By Tim Boykett

Control of the Commons is a Time's Up project that was organised and implemented by Pippa Buchanan and Tim Boykett with help, assistance and encouragement from a many people. When we write “we,” we might mean anyone from the two of us to any (or all) of the collaborators warmly acknowledged below.

The object of the project was to investigate people's attitudes, hopes and fears about the waterways that surround us everywhere. We travelled in small vessels built from scrap, leftovers and sustainable bits and pieces. These peculiar vessels were designed to be temporary: passed on at the end of the project into other hands or processes.

We did not attempt to be overly scientific in the collection of our data. We are not anthropologists, journalists or environmental scientists. We are simple people concerned about water and its use – the way that we, as a society, deal with water as one of the most conspicuous resources of the commons.

The interviews we conducted during the project concentrated on five core questions:

  • What do you like about the river/canal?
  • What do you fear?
  • What changes have you seen?
  • What changes do you hope to see or you think you will see?
  • What would you do if you were responsible and could make something change?

We did not confine ourselves to these questions. Initially we had much more rambling conversation about these and many other issues. Even at the end of the final journey we welcomed the tangents that our interviewees offered us, from rightwing fears of foreigners not respecting the waterways to idealistic dreams of returning the canals of Brussels to a state of nature that would even make them suitable for swimming.

The most interesting answers were often in reply to the last question. They ranged from the pragmatic to the absurd. Making land use rights along the Murray symmetrical and enforcing crown land within 50 meters was a simple yet pragmatic wish. Enforcing lanes as in a swimming pool to keep speedboats away from canoeists was a brilliantly-imagined but misguided suggestion from a young teenager. Tearing out all the river dams, whether on the Danube or the Murray, was a not uncommon notion; while in Belgium, maintenance of the rivers, canals, locks and bridges was a recurring theme.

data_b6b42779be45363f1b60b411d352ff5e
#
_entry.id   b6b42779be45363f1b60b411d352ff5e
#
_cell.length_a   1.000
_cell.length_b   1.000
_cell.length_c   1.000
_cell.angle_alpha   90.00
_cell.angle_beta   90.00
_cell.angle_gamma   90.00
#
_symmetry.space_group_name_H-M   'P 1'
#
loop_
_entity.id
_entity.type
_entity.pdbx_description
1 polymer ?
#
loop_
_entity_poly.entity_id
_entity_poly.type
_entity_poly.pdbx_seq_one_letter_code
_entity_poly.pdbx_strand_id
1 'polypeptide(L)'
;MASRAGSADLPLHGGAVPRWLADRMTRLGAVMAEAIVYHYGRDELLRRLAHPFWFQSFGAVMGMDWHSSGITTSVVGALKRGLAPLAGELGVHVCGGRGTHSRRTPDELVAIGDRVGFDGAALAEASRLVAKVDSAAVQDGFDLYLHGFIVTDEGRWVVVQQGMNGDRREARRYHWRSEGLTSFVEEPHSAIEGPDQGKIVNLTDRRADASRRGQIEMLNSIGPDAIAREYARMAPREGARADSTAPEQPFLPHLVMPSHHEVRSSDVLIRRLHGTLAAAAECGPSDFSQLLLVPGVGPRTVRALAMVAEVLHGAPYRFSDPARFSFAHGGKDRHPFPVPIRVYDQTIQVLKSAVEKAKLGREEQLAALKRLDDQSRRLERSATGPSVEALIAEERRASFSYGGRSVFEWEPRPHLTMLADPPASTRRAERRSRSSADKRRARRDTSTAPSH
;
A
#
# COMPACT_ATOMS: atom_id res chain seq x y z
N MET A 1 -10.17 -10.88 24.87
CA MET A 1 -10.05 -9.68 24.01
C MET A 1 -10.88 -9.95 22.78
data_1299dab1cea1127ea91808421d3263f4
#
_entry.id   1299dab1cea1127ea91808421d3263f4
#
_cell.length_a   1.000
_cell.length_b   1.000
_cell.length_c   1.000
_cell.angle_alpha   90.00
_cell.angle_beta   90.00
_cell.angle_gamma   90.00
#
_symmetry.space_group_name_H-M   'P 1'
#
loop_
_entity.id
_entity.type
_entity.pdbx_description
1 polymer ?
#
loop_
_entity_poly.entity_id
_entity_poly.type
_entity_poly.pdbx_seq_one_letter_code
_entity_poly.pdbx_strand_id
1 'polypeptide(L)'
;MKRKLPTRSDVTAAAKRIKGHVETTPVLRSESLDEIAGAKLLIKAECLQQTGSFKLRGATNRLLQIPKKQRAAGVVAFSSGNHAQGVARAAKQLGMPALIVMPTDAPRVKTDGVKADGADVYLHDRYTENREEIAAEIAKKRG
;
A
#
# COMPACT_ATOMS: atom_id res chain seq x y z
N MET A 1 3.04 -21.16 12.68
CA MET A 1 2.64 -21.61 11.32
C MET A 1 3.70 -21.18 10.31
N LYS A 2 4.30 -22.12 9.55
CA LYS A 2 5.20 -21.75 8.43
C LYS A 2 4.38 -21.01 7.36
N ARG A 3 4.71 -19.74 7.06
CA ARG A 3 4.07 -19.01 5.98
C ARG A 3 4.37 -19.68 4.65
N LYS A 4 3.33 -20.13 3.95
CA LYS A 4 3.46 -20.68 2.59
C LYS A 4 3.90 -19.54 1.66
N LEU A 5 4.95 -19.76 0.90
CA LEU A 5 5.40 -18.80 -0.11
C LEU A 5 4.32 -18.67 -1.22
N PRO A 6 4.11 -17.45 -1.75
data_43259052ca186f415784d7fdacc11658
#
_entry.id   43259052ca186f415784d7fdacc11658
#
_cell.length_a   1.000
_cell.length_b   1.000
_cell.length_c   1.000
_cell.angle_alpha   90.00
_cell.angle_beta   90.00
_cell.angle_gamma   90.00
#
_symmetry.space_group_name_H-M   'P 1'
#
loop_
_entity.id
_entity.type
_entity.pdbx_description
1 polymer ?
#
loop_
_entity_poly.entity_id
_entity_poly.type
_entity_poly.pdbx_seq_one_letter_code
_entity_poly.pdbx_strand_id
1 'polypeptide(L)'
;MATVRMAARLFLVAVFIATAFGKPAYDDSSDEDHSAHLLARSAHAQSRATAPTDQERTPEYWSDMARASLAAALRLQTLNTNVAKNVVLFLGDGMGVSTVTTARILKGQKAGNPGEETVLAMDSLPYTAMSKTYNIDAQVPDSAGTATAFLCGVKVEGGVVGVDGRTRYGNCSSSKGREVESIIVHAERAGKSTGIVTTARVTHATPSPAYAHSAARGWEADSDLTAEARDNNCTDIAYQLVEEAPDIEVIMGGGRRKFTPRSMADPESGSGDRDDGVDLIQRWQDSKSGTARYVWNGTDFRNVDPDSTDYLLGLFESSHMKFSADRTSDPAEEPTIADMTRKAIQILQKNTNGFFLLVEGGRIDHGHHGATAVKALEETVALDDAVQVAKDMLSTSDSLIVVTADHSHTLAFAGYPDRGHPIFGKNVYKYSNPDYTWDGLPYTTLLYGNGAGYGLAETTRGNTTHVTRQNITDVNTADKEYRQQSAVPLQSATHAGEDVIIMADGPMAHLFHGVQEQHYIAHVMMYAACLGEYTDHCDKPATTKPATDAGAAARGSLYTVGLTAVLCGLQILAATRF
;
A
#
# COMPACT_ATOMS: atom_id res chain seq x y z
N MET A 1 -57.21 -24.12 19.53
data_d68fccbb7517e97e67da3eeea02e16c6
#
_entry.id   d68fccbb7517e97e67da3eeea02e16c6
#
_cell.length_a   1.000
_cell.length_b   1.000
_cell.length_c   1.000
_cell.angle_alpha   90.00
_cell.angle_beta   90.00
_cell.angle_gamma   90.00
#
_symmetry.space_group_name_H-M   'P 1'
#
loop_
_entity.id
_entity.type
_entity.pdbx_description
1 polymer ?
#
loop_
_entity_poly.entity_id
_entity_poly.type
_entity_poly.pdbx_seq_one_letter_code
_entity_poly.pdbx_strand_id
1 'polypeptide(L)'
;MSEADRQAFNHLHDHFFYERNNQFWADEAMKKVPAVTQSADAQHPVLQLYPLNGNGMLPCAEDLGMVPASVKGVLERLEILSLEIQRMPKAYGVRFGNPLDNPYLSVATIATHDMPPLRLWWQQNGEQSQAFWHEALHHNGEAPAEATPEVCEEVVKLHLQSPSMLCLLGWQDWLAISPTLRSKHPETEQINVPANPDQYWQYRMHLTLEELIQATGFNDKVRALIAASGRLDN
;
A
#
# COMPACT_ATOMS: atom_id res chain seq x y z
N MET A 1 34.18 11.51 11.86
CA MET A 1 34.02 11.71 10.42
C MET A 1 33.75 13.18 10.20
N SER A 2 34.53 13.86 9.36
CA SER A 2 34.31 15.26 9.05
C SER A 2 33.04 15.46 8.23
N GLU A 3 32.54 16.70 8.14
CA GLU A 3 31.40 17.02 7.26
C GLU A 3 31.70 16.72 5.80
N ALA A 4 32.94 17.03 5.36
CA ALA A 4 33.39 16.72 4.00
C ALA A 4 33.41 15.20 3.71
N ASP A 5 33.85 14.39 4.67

The waterways seem to be a focal point for resilient behaviour. Vessels are resilient, and people and lifestyles have to adapt to continuous variations. Waterways flood, bringing problems as well as fresh fertile soil. They dry up in drought, silt up with reduced flow. Systems need maintenance but are also self-repairing.

Waterways have been part of the surface of the planet for longer than we have been here and will flow on in our absence. They are grand, but still accessible, less intimidating than the ocean or a mountain range. They are a commons that is accessible and seems to offer an avenue for control.

CoC was presented in a small exhibition at the 2012 Burning Ice Festival, at the Kaai Theatre in Brussels on June 2012.

(Almost) complete list of contributors and supporters

  • Andrew Galpin
  • Franz Xaver
  • Steven Pix Pickles
  • Les
  • Renmark Rowing Club
  • Dave Pickles
  • Nic Spragg
  • Claremont Yacht Club
  • Royal South Australian Yacht Squadron
  • Greer Allen
  • Olivia Allen
  • Sylvia and Peter Boykett
  • Ed Lowrey
  • Kathi Buchanan
  • Rick Buchanan
  • Scout
  • Norbert
  • Simone Boria
  • Markus Hackl
  • Markus Luger
  • Christine
  • Cecilia Tasso
  • Cobi Smith
  • Jane Marr
  • resilients/coc_overview.txt
  • Last modified: 2013-02-13 22:27
  • by alkan